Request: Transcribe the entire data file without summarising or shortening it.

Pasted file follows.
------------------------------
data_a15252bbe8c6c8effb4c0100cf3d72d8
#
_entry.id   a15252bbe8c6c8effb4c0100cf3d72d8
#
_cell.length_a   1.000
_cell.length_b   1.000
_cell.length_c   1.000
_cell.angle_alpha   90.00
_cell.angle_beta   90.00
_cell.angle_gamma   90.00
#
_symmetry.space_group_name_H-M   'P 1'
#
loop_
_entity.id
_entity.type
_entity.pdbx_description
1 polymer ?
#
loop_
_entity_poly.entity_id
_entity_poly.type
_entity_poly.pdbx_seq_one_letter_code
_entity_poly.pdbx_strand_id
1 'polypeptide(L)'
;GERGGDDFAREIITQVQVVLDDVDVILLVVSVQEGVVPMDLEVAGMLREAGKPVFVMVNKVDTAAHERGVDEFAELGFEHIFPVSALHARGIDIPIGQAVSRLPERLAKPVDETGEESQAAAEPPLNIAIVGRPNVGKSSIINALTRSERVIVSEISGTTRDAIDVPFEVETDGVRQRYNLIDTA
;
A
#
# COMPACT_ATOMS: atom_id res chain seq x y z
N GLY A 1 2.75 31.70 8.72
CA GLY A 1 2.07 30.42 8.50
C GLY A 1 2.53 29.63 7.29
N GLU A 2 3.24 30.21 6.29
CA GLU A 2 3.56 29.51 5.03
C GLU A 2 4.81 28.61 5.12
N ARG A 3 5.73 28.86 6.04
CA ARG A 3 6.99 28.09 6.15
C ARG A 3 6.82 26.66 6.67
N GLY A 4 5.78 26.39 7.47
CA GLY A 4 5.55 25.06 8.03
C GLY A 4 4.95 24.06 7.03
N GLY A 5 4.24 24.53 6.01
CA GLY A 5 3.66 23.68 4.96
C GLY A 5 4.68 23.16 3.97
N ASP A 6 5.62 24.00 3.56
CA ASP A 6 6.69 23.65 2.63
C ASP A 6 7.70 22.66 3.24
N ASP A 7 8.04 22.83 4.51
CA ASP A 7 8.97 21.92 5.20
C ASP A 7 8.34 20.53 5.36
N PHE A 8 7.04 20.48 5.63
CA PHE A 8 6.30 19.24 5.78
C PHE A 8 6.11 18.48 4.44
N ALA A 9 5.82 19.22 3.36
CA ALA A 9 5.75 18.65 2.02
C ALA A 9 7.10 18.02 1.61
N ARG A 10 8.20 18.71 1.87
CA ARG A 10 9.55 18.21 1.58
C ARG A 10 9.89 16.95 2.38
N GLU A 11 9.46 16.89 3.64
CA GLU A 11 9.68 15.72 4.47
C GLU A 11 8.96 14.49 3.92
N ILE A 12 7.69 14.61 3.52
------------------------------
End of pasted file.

data_a15252bbe8c6c8effb4c0100cf3d72d8
#
_entry.id   a15252bbe8c6c8effb4c0100cf3d72d8
#
_cell.length_a   1.000
_cell.length_b   1.000
_cell.length_c   1.000
_cell.angle_alpha   90.00
_cell.angle_beta   90.00
_cell.angle_gamma   90.00
#
_symmetry.space_group_name_H-M   'P 1'
#
loop_
_entity.id
_entity.type
_entity.pdbx_description
1 polymer ?
#
loop_
_entity_poly.entity_id
_entity_poly.type
_entity_poly.pdbx_seq_one_letter_code
_entity_poly.pdbx_strand_id
1 'polypeptide(L)'
;GERGGDDFAREIITQVQVVLDDVDVILLVVSVQEGVVPMDLEVAGMLREAGKPVFVMVNKVDTAAHERGVDEFAELGFEHIFPVSALHARGIDIPIGQAVSRLPERLAKPVDETGEESQAAAEPPLNIAIVGRPNVGKSSIINALTRSERVIVSEISGTTRDAIDVPFEVETDGVRQRYNLIDTA
;
A
#
# COMPACT_ATOMS: atom_id res chain seq x y z
N GLY A 1 2.75 31.70 8.72
CA GLY A 1 2.07 30.42 8.50
C GLY A 1 2.53 29.63 7.29
N GLU A 2 3.24 30.21 6.29
CA GLU A 2 3.56 29.51 5.03
C GLU A 2 4.81 28.61 5.12
N ARG A 3 5.73 28.86 6.04
CA ARG A 3 6.99 28.09 6.15
C ARG A 3 6.82 26.66 6.67
N GLY A 4 5.78 26.39 7.47
CA GLY A 4 5.55 25.06 8.03
C GLY A 4 4.95 24.06 7.03
N GLY A 5 4.24 24.53 6.01
CA GLY A 5 3.66 23.68 4.96
C GLY A 5 4.68 23.16 3.97
N ASP A 6 5.62 24.00 3.56
CA ASP A 6 6.69 23.65 2.63
C ASP A 6 7.70 22.66 3.24
N ASP A 7 8.04 22.83 4.51
CA ASP A 7 8.97 21.92 5.20
C ASP A 7 8.34 20.53 5.36
N PHE A 8 7.04 20.48 5.63
CA PHE A 8 6.30 19.24 5.78
C PHE A 8 6.11 18.48 4.44
N ALA A 9 5.82 19.22 3.36
CA ALA A 9 5.75 18.65 2.02
C ALA A 9 7.10 18.02 1.61
N ARG A 10 8.20 18.71 1.87
CA ARG A 10 9.55 18.21 1.58
C ARG A 10 9.89 16.95 2.38
N GLU A 11 9.46 16.89 3.64
CA GLU A 11 9.68 15.72 4.47
C GLU A 11 8.96 14.49 3.92
N ILE A 12 7.69 14.61 3.52